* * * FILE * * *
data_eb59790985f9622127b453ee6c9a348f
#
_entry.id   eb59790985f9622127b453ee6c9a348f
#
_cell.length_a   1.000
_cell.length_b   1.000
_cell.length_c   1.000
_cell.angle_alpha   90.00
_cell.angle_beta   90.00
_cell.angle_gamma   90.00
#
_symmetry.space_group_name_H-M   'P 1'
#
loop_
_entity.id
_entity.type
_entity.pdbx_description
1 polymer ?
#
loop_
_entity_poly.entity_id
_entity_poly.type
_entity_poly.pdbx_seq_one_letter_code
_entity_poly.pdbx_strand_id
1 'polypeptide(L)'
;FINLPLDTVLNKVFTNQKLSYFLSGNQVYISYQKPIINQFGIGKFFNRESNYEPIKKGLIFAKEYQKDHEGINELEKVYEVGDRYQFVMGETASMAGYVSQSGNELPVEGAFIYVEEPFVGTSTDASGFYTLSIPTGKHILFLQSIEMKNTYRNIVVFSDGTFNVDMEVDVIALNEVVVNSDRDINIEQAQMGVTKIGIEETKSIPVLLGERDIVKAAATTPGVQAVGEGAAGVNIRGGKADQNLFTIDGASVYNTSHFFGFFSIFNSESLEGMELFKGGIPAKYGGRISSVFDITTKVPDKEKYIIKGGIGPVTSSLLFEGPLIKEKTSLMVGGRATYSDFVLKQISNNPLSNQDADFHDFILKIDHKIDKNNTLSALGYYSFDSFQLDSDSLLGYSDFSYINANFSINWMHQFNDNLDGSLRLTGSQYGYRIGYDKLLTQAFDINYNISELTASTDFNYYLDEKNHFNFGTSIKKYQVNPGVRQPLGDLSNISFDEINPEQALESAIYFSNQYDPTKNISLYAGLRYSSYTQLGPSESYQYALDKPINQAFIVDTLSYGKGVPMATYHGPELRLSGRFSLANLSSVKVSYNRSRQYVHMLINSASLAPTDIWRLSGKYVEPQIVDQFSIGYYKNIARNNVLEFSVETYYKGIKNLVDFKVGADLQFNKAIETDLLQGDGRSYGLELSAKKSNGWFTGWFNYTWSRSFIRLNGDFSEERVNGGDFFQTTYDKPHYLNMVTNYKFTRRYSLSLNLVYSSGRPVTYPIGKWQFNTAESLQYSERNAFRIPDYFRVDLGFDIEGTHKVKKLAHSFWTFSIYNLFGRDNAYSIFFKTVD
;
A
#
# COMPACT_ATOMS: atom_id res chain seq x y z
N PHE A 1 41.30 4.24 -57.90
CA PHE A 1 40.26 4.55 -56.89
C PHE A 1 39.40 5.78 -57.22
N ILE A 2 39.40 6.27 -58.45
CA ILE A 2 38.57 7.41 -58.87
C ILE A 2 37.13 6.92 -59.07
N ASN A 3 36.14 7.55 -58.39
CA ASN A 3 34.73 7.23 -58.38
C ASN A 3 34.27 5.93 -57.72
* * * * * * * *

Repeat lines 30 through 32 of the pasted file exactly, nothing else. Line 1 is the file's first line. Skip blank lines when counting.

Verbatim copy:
# COMPACT_ATOMS: atom_id res chain seq x y z
N PHE A 1 41.30 4.24 -57.90
CA PHE A 1 40.26 4.55 -56.89